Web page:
The law mandates the ICA to issue procedural guidelines on the application of this provision. These are not available yet and are expected to reduce the high level of uncertainty resulting from this amendment.

Second, with regard to the substantive analysis of mergers, the ACL has substituted the so-called dominance test (article 6 of the ICL), with the ‘Significant Impediment of Effective Competition’ criterion (SIEC-test), as set in the EUMR. The new test enables the Authority to prohibit or impose conditions to a merger that would not create or strengthen a dominant position but would nonetheless ‘significantly impede effective competition’.

Third, the ACL has deleted the former distinction between concentrative and cooperative joint ventures and has introduced a new article 5.3 of the ICL whereby also cooperative joint ventures can be considered concentrations, provided that they are “full-function”, in line with the EU approach.

Finally, the ACL has replaced the former provision relating to the calculation of turnover for credit and financial institutions with the provision already provided for in the EUMR. Therefore, henceforth, to establish the turnover of credit and other financial institutions, the financial income shall be considered.


  1. Settlement procedures (not limited to cartel cases)

The ACL introduces a new provision (Article 14-ter of the ICL) that allows the ICA to initiate settlements in proceedings concerning cartel cases, restrictive agreements and abuses of dominant position.

Through settlement procedures undertakings can obtain a sanction reduction in return for acknowledging their participation in the infringement.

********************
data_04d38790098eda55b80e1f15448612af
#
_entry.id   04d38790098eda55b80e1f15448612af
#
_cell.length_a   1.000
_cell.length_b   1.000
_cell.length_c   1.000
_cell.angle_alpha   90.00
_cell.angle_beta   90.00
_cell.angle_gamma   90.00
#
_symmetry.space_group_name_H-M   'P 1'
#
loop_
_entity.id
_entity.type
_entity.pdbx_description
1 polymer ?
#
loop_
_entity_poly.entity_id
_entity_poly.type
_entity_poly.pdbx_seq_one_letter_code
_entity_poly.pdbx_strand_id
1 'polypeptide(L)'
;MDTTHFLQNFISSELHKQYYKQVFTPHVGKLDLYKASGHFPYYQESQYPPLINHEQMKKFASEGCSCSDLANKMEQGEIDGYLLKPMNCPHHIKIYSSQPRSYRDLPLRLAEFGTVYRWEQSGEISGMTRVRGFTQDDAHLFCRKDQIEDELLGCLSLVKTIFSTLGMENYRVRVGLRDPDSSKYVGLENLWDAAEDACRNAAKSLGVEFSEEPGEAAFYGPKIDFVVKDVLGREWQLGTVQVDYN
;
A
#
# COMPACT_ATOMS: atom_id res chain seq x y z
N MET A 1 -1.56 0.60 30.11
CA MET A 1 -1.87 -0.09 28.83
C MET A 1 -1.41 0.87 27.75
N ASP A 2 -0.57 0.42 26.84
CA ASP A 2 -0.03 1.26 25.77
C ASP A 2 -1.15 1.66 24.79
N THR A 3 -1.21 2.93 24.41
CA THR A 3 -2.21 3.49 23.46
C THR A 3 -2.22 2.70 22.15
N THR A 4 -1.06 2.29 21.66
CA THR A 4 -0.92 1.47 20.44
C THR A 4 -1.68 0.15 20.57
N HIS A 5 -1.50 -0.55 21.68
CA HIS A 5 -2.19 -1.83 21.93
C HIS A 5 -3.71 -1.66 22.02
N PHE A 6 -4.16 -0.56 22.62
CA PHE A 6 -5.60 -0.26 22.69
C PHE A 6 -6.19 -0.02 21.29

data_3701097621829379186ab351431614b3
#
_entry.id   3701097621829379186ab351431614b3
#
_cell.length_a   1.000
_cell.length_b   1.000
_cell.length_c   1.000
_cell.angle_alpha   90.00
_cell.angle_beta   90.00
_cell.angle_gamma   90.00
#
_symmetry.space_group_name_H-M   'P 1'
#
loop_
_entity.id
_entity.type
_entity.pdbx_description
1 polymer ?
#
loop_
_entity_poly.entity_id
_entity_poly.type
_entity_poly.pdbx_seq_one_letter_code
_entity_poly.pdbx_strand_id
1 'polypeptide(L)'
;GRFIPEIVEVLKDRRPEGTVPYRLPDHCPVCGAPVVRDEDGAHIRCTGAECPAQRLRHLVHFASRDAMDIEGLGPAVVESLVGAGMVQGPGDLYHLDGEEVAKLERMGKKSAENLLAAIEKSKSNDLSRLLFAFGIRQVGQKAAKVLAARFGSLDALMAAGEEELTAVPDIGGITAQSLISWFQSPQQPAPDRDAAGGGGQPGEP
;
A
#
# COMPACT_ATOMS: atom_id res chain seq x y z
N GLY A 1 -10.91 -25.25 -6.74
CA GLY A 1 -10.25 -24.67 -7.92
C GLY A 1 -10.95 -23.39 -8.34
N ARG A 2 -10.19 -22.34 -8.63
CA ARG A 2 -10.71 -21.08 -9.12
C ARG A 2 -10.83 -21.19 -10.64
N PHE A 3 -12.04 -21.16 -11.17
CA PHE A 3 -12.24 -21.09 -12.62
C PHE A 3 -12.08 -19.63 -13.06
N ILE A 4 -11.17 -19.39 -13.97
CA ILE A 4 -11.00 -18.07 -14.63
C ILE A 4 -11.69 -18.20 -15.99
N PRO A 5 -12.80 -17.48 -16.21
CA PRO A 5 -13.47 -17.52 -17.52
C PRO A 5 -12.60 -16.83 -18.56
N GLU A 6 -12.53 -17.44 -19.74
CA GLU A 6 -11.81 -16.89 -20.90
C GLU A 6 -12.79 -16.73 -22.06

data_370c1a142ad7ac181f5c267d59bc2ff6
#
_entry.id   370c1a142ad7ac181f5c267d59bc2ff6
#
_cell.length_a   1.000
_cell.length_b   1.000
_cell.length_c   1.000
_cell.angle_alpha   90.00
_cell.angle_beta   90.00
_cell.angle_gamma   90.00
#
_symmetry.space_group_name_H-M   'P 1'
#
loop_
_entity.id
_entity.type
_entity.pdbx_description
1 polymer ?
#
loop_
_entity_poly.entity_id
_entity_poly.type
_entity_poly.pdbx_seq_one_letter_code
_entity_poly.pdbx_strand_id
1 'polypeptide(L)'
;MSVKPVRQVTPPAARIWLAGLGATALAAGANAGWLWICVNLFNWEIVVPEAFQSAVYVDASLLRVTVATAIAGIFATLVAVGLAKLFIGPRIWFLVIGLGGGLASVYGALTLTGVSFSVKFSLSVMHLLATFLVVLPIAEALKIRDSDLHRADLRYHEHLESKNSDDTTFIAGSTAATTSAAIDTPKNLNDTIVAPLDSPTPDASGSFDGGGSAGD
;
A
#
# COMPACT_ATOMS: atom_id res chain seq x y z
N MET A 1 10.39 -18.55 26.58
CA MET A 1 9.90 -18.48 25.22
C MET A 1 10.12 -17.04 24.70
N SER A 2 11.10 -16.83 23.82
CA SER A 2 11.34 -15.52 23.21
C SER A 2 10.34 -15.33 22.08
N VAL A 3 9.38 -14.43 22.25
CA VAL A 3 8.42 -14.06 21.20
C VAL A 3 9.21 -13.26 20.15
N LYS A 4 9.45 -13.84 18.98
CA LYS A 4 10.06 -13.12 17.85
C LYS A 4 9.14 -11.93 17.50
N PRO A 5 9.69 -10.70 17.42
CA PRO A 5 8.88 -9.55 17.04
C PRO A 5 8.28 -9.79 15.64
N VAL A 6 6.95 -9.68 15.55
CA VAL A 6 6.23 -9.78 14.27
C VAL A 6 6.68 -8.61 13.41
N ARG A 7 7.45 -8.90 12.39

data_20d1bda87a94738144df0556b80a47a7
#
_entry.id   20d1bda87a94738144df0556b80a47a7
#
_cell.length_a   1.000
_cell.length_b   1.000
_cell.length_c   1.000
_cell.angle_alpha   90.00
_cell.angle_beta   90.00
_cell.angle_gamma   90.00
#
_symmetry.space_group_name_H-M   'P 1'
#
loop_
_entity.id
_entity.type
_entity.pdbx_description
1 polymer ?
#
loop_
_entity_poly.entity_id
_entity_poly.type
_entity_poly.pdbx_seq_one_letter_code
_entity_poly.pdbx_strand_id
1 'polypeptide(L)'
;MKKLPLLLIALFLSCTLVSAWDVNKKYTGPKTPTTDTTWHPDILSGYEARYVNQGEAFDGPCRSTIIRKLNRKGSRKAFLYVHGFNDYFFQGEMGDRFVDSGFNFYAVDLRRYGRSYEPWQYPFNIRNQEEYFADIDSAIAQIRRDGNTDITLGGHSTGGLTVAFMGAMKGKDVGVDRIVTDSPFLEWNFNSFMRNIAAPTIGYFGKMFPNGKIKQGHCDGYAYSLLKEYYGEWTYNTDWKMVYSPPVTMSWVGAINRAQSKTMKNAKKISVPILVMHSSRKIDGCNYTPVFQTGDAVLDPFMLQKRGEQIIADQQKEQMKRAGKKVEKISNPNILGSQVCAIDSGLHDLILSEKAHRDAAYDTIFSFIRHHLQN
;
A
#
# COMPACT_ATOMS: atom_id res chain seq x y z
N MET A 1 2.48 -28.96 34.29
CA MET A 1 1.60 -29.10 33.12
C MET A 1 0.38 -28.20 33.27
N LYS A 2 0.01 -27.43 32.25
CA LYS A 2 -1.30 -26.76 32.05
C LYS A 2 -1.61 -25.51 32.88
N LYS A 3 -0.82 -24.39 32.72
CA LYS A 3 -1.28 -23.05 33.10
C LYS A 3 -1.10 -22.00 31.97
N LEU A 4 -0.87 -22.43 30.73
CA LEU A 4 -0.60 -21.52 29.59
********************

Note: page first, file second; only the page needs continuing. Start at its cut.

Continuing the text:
The Authority, during the investigation and until the notification of the statement of objections, may set a deadline within which the companies involved may express their willingness to participate in discussions to reach a settlement agreement. In the event of a positive outcome of the discussion, the ICA may set a time limit within which the undertakings concerned may submit settlement proposals that reflect the results of the discussions held and in which they acknowledge the infringement and their respective liability.

At any time, the Authority has the possibility to cease settlement discussions, even with respect to one or more specific parties, when it considers that this might compromise the effectiveness of the procedure.

The ICA will issue an internal regulation setting out the procedural rules and the extent of the fine reduction in the event of successful conclusion of the settlement procedure.


  1. New powers of the Italian Competition Authority